Class I versus Class II
Normal Procedures: Airspace
So what is the difference between Class I and Class II airspace and why should you care? This point used to be critical, it changed who could and could not fly in some parts of the world and how they did that. Now? It doesn't matter at all!
Class I Navigation
These definitions no longer apply, the cited advisory circular has been cancelled and the AC that replaced it does not mention Class I Navigation.
[AC 91-70A, ¶10-1.i.] Class I navigation is any en route flight operation conducted in controlled or uncontrolled airspace that is entirely within operational service volumes of ICAO standard NAVAIDs (GNSS, VOR, VOR/DME, and NDB). The operational service volume describes a three-dimensional volume of airspace which categorizes any type of en route navigation as Class I navigation. Within this volume of airspace, IFR navigational performance must be at least as precise as IFR navigation and must use GNSS, VOR, and VOR/DME (or NDB in some countries). The definition of Class I navigation is not dependent upon the equipment installed in the aircraft. En route a VFR flight navigated by pilotage is conducting Class I navigation when operating entirely within the operational service volume. However, the VFR navigational performance in this example must be as precise as VFR pilotage operations are required to be. The operational service volumes of ICAO standard NAVAIDs solely determine the lateral and vertical extent of airspace where you conduct Class I navigation. You cannot conduct Class I navigation outside of this airspace.
(1) VFR or IFR Navigation Operations. Class I navigation also includes VFR or IFR navigation operations on the following:
- Federal airways.
- Published IFR direct routes in the United States.
- Published IFR off-airway routes in the United States.
- Airways, Advisory Routes (ADR), direct routes, and off-airway routes published or approved by a foreign government provided that these routings are continuously within the operational service volume (or foreign equivalent) of ICAO standard NAVAIDs.
(2) Separation Minimums. Class I navigation requirements are directly related to separation minimums used by ATC. IFR separation minimums applied in the U.S. National Airspace System (NAS) and most other countries are based on the use of ICAO standard NAVAIDs. ATC, however, can only apply these separation minimums within areas where the NAVAIDs signal in space meets flight inspection signal strength and course quality standards. An ICAO standard NAVAID's signal in space conforms to flight inspection signal strength and course quality standards (including frequency protection) within its designated operational service volume. Therefore, you can predicate air navigation and the safe separation of aircraft within that service volume on the use of these facilities.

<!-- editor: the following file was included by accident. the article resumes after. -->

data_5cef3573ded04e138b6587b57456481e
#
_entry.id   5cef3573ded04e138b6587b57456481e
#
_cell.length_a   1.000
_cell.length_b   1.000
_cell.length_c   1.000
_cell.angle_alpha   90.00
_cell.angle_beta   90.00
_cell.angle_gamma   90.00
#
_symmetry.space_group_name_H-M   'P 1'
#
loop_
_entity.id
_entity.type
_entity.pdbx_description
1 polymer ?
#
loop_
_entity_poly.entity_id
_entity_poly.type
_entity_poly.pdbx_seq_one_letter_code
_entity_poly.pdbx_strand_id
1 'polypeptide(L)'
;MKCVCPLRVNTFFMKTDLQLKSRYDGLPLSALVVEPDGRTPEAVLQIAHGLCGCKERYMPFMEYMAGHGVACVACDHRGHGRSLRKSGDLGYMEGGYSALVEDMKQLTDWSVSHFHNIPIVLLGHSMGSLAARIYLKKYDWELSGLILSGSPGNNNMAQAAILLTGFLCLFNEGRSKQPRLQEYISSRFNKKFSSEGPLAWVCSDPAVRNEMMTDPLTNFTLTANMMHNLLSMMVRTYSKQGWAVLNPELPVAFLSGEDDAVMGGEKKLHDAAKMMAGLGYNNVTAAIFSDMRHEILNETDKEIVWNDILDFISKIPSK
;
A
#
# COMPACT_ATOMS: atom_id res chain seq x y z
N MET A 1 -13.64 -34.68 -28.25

(3) Qualifications for Class I Navigation. Within areas where the safe separation of aircraft is based on the use of ICAO standard NAVAIDs, navigate any IFR operation with at least the same precision specified by the appropriate national separation minimums. Any operation or portion of an operation (VFR or IFR) in controlled or uncontrolled airspace with any navigation system (VOR, VOR/DME, NDB, inertial navigation system (INS) and GNSS) is Class I navigation for that portion of the route that is entirely within the operational service volume of ICAO standard en route NAVAIDs.
Class II Navigation
These definitions no longer apply, the cited advisory circular has been cancelled and the AC that replaced it does not mention Class II Navigation.
[AC 91-70A, ¶10-1.j.] Class II navigation is any en route operation not categorized as Class I navigation and includes any operation, or portion of an operation, that takes place outside the operational service volumes of ICAO standard NAVAIDs. For example, an aircraft equipped with only VOR conducts Class II navigation when the flight operates in an area outside the operational service volumes of federal VORs/DMEs.
(2) Class II Navigation Definition. The definition of Class II navigation is not dependent upon the equipment installed in the aircraft. All airspace outside the operational service volume of ICAO standard NAVAIDs is a three-dimensional volume of airspace within which any type of en route navigation is Class II navigation. For any type of navigation within this volume of airspace, the IFR navigational performance must be as precise as the navigational performance assumed during establishment of the ATC separation minimums for that volume of airspace. The navigational performance for VFR operations in a Class II navigation volume of airspace must be only as precise as VFR navigation operations are required to be.
Standard High Altitude Service Volumes
Figure: Standard High Altitude Service Volumes, (Aeronautical Information Manual, Figure 1-1-1.)
You can have a navaid tuned and identified far outside its service volume, which means it doesn't count. Typical service volumes from [Aeronautical Information Manual, ¶1-1-8:
- Standard High Altitude Service Volume between 18,000 and 45,000 ft: 130 nm
- Standard Low Altitude Service Volume between 1,000 and 18,000 ft: 40 nm
- Standard Terminal Service Volume between 1,000 and 12,000 ft: 25 nm
- NDB HH Service Volume: 75 nm
- NDB MH Service Volume: 25 nm
Advisory Circular 20-138D, Positioning and Navigation Systems, 5/8/12, U.S. Department of Transportation
*Advisory Circular 91-70A, Oceanic and International Operations, 8/12/10, U.S. Department of Transportation
* This version of AC 91-70 has been superseded but it retained because it contains older guidance that helps place current guidance into perspective.
Advisory Circular 91-70B, Oceanic and International Operations, 10/4/16, U.S. Department of Transportation